In 2022, the University of Nevada, Reno awarded approximately 5,000 degrees, with the most popular majors including Community Health Sciences, Nursing, Psychology, Social Work, Public Health, and Criminal Justice. Students earning these degrees often accept positions in healthcare, mental health, and policing and public safety, and are perfectly placed to build resilience before entering their careers. Sustained well-being requires an intentional investment in self, and students can be proactive by investing in strategies to increase their future work-related satisfaction, health and longevity:
1. Learn to recognize stress and 2. Know how to help yourself when you are stressed.
Stress management is most helpful when a person can correctly identify and label their emotions and has adaptive coping skills available to regulate them. Many people have trouble managing stress because 1) they don’t realize that the symptoms they are experiencing are signs of stress and 2) they use the same coping skills/skills regardless of the problem, their context, or the effectiveness of the skills.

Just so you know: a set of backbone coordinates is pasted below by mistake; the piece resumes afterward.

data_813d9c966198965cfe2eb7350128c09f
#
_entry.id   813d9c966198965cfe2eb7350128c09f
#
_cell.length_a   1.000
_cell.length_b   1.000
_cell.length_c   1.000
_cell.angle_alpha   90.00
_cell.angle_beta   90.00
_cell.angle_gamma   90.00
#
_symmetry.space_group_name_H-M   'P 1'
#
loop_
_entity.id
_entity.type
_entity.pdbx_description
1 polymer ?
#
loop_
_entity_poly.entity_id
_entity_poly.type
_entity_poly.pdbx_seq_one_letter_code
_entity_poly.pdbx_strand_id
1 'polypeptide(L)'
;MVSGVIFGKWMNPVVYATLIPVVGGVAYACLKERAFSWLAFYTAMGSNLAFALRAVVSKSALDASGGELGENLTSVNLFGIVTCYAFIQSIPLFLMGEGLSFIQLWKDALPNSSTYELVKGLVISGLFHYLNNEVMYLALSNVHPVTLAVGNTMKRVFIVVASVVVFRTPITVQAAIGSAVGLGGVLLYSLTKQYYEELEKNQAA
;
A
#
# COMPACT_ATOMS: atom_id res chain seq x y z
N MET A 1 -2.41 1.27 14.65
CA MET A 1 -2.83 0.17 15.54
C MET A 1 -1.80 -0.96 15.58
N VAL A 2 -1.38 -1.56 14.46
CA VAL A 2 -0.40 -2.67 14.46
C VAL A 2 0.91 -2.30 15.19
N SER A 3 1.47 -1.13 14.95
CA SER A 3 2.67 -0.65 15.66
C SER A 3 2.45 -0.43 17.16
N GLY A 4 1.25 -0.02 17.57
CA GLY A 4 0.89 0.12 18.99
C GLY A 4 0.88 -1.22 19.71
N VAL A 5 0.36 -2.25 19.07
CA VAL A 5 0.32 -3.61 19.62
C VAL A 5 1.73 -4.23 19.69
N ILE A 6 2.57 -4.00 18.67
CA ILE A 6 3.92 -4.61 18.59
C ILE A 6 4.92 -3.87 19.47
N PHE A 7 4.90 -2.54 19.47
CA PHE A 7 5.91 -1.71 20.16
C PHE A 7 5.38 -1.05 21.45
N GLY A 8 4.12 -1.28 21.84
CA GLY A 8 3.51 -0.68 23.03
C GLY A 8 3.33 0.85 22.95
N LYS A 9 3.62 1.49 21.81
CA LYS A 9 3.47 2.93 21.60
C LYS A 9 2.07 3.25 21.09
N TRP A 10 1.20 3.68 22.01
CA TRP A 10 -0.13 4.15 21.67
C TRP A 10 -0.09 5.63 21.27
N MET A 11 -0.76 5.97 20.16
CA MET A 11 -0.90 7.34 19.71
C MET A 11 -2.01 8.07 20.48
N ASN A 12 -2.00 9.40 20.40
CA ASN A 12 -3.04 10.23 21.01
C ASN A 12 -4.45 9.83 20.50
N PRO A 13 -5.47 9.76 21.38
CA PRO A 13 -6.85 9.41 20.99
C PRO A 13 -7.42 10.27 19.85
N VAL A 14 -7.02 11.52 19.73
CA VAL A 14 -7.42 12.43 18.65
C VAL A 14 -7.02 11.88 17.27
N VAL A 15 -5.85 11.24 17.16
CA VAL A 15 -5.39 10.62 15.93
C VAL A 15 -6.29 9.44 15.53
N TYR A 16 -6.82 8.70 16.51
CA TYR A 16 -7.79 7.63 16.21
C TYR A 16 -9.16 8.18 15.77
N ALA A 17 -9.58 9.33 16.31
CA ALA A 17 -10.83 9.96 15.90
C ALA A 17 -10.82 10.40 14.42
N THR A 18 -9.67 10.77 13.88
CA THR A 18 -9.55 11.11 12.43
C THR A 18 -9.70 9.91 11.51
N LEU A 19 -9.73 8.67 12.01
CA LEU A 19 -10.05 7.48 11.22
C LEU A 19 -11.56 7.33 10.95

Misinterpreting signs of stress and relying on narrow or maladaptive coping skills can exacerbate existing symptoms, while recognizing stress reactions and having some adaptive coping skills in place will allow a person to respond flexibly to circumstances. them and be effective in situations. So one way to be proactive and build resilience is to learn how the body reacts to stress and try different coping skills depending on the stress level and circumstances to learn which strategies are effective for you. Readers may benefit from information on stress and related coping topics:
3. Learn how and where to get professional support during times of high stress.